3. 6 medium to long term beds be retained at the small children's homes at Routledge Road and Rochester Lane.




Cabinet was advised that there had been a decline in Looked After Children from 218 in 2002 to 195 in March 2006, and wherever possible the Council aimed to place children and young people within a family setting. As a consequence there had been a review of residential care provision carried out and consideration was given to the outcome of this review.

The Council currently had four Children's Homes for Looked After Children and details were provided of their current occupancy levels and operational costs. There were currently 16 young people in placement in total in the four residential homes, leaving 3 vacancies. A further vacancy was anticipated over the next month. Analysis of current residents would suggest that there were 10 young people who would require long term care, and with the exception of two, all had indicated a preference to stay within a residential setting. It was likely that two could be fostered. Five young people were likely to move on within the next year and one may return home within the same timescale. Residential placements would continue to be required for some young people, particularly those who present risks to foster carers or their families and it was clear that an intake/assessment unit at Princess Avenue would continue to be required.

Therefore it was proposed that Vulcan Way Children's home be closed and 6 medium to long-term beds in the two small homes at Rochester Road and Routledge Road be retained. This would reduce our in house residential bed base by 7 and provide a total of 12 beds.In addition, It was proposed that Princess Avenue continue as a task centred unit, providing intake facilities, assessment, remands to care and respite. An analysis of usage would suggest that a more flexible approach to offering respite care should be developed converting some beds into respite with planned interventions which could assist in maintaining children and young people at home or in family settings. Princess Avenue was the only home that could offer remand facilities and whilst there was a very low take up, they had the flexibility to respond should we need to. Consultation with all staff and families affected by the proposals had commenced, with further meetings to be held. A total of 12 staff would be affected and all options such as redeployment, redundancy and early retirement would be considered.

The current percentage of children and young people who are looked after in residential placements was 12%. This had already significantly reduced from last year. If the bed base was reduced by 7 there would be a total of 18 children in residential placements both within and outside of the Borough. This would mean a further reduction in residential placements to 9.2%.

It was noted that wherever possible children and young people need to be placed in family settings. The Council were working to develop a range of foster care placements for those children who cannot remain with their family. These proposals recognise the reduction in overall numbers of children who are looked after by Stockton Borough Council, and release resources to invest in community based services.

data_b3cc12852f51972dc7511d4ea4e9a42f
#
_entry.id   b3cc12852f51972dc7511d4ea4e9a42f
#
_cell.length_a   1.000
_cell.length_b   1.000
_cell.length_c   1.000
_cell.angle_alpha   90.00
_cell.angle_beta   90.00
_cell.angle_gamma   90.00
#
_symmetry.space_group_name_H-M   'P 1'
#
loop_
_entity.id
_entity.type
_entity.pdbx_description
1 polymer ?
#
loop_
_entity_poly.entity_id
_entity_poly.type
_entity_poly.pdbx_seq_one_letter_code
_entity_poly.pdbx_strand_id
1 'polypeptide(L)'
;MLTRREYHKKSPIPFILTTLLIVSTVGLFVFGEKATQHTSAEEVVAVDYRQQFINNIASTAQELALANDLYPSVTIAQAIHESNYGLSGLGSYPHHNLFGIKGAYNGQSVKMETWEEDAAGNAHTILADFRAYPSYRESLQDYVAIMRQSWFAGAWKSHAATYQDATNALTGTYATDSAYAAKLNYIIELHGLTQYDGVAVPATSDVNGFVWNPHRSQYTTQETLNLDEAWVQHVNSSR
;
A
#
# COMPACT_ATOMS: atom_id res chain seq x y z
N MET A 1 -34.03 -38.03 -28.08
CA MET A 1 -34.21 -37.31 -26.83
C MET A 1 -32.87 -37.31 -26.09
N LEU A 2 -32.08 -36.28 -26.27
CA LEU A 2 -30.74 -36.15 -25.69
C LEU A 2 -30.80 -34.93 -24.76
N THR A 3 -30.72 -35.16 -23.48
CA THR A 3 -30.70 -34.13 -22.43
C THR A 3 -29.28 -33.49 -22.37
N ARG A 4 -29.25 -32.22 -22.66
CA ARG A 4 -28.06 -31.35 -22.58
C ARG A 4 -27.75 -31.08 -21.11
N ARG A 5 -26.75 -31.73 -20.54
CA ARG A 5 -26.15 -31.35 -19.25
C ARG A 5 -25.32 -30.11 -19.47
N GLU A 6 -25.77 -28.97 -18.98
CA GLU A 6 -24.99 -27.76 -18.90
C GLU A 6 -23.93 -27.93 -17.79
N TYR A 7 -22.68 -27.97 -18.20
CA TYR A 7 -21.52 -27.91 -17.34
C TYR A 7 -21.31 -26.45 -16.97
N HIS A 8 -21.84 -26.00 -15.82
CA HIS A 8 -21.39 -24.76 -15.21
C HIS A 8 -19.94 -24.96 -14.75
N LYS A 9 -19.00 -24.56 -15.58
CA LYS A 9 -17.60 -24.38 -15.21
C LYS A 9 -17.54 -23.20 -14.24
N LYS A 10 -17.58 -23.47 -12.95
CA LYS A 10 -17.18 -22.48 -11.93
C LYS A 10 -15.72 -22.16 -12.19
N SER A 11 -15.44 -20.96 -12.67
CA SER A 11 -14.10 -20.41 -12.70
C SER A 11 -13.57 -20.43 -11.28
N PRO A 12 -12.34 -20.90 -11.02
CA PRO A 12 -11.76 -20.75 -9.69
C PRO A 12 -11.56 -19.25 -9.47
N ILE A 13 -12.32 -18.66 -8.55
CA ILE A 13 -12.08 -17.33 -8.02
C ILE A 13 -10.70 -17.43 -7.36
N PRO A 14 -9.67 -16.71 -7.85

RESOLVED that:-

i) Vulcan Way Children's Home be closed.

ii) Princess Avenue Children's Home continues as a task centred unit providing intake facilities, assessment, remands to care and respite.

iii) 6 medium to long term beds be retained at the small children's homes at Routledge Road and Rochester Lane.

35 PRIORITISATION OF HEITAGE PROJECTS
 
Cabinet Decision Record D060005
RESOLVED that

1. The list of projects, appended to the report, be agreed as priority order for applications for Heritage Lottery Funding subject to consultation with members and subsequent agreement with the Cabinet Member for Economic Regeneration and Transport and Corporate Director, Development and Neighbourhood Services.

2. Officers continue to pursue alternative funding for the remaining projects.



The Council and its partners had been preparing a number of bids for Heritage Lottery Fund. The two most advanced projects were Preston Hall Winter Gardens and Thornaby Town Hall. The regional office of Heritage Lottery Fund (HLF) had approached Local Authorities in the North East of England, requesting projects submitted for their support to be taken from a list of heritage priorities as a result of regional budget reductions being imposed on HLF. The impact of this was that HLF was now unable to fund a greater than £250,000 contribution to any project through the main grants programme and wouldl only be able to support one project from each Local Authority Area at any given time.

Members considered a report that outlined the programmes operated by HLF and gave a suggested way forward for the schemes.

It was explained that there were four main programmes operated by HLF, three of those, (National Grants, Your Heritage and Townscape Heritage Initiative) were not subject to any restrictions. Within those, proposals for Preston Hall and Park, Stockton Town Centre Conservation Area and small community grants were not at risk and were being encouraged by HLF. The Regional Main Grants Programme was subject to budget pressures and where prioritisation was necessary. A full list, in the proposed priority order, was provided to Members

Heritage Lottery Fund Main Grants Programme